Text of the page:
H. Confidentiality and Non-Disclosures Agreements 24

I. Antiboycott Compliance 24

J. Employee Sales Visits to Foreign Countries—Immigration and Customs Compliance 25

K. Utilization of Freight Forwarders and Foreign Customs Brokers 25

L. Export Packing and Labeling (Hazardous Materials) 34

M. Terms of Sale 42

N. Consignments 46

O. Leases 46

P. Marine and Air Casualty Insurance 47

Q. Methods of Transportation; Booking Transportation 48

R. Country of Origin Marking 49

S. Foreign Warehousing and Free Trade Zones 50

T. Export Financing and Payment Insurance 50

U. Tax Incentives 51

V. Export Trading Companies, Export Trade Certificates of Review, and

Export Management Companies 51

W. Translation 66

X. Foreign Branch Operations, Subsidiaries, Joint Ventures, and Licensing 66

Y. Electronic Commerce 66

Chapter 3. Exporting: Sales Documentation 69

A. Isolated Sales Transactions 69

B. Ongoing Sales Transactions 90

C. Export Distributor and Sales Agent Agreements 107

D. Foreign Corrupt Practices Act Compliance 118

Chapter 4. Exporting: Other Export Documentation 119

A. Freight Forwarder’s Power of Attorney 119

B. Shipper’s Letters of Instructions 122

C. Commercial Invoices 122

D. Bills of Lading 124

E. VOCCs and NVOCCs 126

F. Packing Lists 132

G. Inspection Certificates 132

H. Marine and Air Casualty Insurance Policies and Certificates 132

I. Dock and Warehouse Receipts 135

J. Consular Invoices 135

K. Certificates of Origin 135

L. Certificates of Free Sale 158

M. Delivery Instructions and Delivery Orders 165

N. Special Customs Invoices 165

O. Shipper’s Declarations for Dangerous Goods 165

P. Precursor and Essential Chemical Exports 176

Q. Animal, Plant, and Food Export Certificates 176

R. Drafts for Payment 176

S. Letters of Credit 180

T. Electronic Export Information 181

U. Freight Forwarder’s Invoices 194

V. Air Cargo Security and C-TPAT 194

1. Air Cargo Security 194

2. Customs and Trade Partnership Against Terrorism (C-TPAT) 196

Chapter 5. Export Controls and Licenses 197

A. Introduction 197

B. Scope of the EAR 198

C. Commerce Control List 198

D. Export Destinations 203

E. Customers, End Users, and End Uses 211

F. Ten General Prohibitions 212

G. License Exemptions and Exceptions 213

H. License Applications and Procedures 215

I. Re-Exports 224

J. Export Documentation and Record-Keeping 224

K. Special Comprehensive Licenses 227

L. Technology, Software, and Technical Assistance Exports 231

M. Validated End-User Program 232

N. Violations and Penalties 233

O. Munitions and Arms Exports 233

Part III: Importing: Procedures and Documentation 249

Chapter 6. Importing: Preliminary Considerations 251

A. Products 251

B. Volume 252

C. Country Sourcing 252

D. Identification of Suppliers 253

E. Compliance With Foreign Law 254

F. U.S. Customs Considerations 256

G. Import Packing and Labeling 275

H. U.S. Commercial Considerations 276

I. Terms of Purchase 277

J. Consignments 279

K. Leases 280

L. Marine and Air Casualty Insurance 280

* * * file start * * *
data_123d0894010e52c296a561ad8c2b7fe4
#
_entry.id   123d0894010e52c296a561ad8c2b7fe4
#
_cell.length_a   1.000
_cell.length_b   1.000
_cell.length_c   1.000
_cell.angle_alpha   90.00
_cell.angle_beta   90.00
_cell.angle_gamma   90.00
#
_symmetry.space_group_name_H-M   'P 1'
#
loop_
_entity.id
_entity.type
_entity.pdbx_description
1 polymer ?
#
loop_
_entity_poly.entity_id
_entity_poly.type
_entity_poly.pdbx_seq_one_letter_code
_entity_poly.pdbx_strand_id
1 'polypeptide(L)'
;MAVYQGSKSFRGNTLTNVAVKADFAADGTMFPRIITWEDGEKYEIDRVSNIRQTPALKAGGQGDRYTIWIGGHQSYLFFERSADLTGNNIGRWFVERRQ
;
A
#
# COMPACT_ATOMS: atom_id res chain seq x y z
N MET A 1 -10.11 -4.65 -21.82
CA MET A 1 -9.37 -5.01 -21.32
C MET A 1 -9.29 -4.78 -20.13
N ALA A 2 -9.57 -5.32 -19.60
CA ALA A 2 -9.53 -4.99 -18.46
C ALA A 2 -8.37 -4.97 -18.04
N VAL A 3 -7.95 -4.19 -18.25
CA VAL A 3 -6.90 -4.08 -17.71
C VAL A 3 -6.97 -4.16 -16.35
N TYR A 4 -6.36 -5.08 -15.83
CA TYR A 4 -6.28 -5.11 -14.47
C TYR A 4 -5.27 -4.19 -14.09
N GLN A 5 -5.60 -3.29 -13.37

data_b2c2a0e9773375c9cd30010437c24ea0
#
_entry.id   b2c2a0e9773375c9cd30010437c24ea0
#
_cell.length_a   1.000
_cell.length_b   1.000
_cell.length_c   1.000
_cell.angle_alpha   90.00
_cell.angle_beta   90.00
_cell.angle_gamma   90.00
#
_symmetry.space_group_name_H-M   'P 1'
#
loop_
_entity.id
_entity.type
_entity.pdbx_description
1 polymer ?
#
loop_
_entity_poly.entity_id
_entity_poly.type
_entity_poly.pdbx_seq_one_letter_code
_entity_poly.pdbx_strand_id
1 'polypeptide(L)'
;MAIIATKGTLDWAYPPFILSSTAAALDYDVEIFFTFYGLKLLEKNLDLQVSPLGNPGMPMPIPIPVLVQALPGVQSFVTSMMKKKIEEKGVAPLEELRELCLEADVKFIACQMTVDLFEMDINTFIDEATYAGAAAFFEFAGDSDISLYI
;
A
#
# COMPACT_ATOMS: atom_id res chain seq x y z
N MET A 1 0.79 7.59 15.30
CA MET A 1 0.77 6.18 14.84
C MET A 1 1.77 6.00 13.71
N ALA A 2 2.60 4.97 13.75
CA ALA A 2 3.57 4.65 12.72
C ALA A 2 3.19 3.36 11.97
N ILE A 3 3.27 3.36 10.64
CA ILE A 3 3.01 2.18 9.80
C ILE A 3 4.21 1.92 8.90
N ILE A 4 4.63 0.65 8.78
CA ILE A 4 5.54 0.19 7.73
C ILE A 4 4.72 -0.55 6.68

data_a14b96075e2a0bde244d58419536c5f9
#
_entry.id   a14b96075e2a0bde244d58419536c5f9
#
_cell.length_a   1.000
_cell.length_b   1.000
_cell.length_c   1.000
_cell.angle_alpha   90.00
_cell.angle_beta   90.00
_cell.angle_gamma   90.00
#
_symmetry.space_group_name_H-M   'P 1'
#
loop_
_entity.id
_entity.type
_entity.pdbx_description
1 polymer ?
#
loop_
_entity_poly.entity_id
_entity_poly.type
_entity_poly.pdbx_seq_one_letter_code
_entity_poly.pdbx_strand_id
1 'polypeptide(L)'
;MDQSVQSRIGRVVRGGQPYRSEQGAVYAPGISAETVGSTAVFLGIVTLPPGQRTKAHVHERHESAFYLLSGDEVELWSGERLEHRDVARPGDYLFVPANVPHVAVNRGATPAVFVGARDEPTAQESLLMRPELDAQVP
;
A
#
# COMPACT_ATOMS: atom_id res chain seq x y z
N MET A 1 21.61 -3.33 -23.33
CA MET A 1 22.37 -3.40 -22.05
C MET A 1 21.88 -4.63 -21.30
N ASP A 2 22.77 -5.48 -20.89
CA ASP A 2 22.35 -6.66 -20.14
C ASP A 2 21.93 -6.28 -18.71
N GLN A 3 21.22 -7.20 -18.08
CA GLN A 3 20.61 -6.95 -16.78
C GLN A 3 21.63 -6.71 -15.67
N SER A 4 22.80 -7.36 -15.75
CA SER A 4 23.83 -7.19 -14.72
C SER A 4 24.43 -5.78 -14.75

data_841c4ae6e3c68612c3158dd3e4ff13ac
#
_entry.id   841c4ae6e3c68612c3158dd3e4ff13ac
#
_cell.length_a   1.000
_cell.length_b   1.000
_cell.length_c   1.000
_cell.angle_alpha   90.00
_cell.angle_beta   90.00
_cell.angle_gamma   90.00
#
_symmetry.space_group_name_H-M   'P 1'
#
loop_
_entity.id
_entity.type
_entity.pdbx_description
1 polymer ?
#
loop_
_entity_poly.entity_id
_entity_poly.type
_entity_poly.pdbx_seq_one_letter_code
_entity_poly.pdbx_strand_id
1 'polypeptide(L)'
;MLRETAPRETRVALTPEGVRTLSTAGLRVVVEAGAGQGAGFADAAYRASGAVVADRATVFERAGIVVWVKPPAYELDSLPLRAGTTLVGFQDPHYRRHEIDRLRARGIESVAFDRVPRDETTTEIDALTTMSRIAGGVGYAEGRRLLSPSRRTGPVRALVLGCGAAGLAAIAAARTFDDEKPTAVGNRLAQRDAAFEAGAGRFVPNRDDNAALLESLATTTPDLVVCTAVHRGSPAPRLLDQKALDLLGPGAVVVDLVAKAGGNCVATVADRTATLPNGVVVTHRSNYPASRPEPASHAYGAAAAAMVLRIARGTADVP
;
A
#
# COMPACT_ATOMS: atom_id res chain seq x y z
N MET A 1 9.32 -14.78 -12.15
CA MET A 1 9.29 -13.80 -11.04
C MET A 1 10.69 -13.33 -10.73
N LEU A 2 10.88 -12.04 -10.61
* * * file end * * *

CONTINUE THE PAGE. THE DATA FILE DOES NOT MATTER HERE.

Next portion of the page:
M. Method of Transportation; Booking Transportation 280

N. Import Financing 281

O. Patent, Trademark, and Copyright Registrations and Infringements 281

P. Confidentiality and Non-Disclosure Agreements 282

Q. Payment 282

R. Translation 283

S. Foreign Branch Operations, Subsidiaries, Joint Ventures, and Licensing 283

T. Electronic Commerce 289

Chapter 7. Importing: Purchase Documentation 293

A. Isolated Purchase Transactions 293

B. Ongoing Purchase Transactions 299

C. Import Distributor and Sales Agent Agreements 313

Chapter 8. Import Process and Documentation 318

A. Importer Security Filing and the 10+2 Program 318

B. Bills of Lading 319

C. Commercial Invoices 319

D. Pro Forma Invoices 321

E. Packing Lists 321

F. Inspection Certificates 321

G. Drafts for Payment 323

H. Arrival Notices 323

I. Pickup and Delivery Orders 323

J. Entry/Immediate Delivery 323

K. Entry Summary 324

L. Other Entries 328

M. Reconciliation 333

N. GSP, ATPA, AGOA—Special Programs 333

O. NAFTA/Other FTA Certificates of Origin 336

P. Specialized Products Import Entry Forms 336

Q. Examination and Detention 338

R. Liquidation Notices 338

S. Notices of Redelivery 350

T. Post Entry Amendment 350

U. Requests for Information 350

V. Notices of Action 354

W. Protests 354

X. Administrative Summons 359

Y. Search Warrants 367

Z. Grand Jury Subpoenas 367

AA. Seizure Notices 367

BB. Prepenalty Notices 367

CC. Penalty Notices 370

DD. Customs Audits 382

EE. Prior Disclosure 385

FF. Court of International Trade 385

GG. Appeals 385

HH. Offers of Compromise 392

II. ITC and Commerce Questionnaires 392

Part IV: Specialized Exporting and Importing 393

Chapter 9. Specialized Exporting and Importing 395

A. Drawback 395

B. Foreign Processing and Assembly Operations 402

C. Plant Construction Contracts 407

D. Barter and Countertrade Transactions 407

Appendix A. Exporter Assistance 409

Appendix B. International Sales Agreement (Export) 415

Appendix C. Federal Register Notice: Mandatory AES 421

Appendix D. Informed Compliance: Reasonable Care 466

Appendix E. Harmonized Tariff Schedule (Excerpts) 482

Appendix F. International Purchase Agreement (Import) 496

Appendix G. Automated Commercial Environment (ACE) 502

Appendix H. Guidance on Internet Purchases 544

Appendix I. Regulatory Audit Questionnaires 553

Appendix J. Export/Import–Related Websites 560

Appendix K. Steel License Information 566

Glossary of International Trade Terms 588

Index 614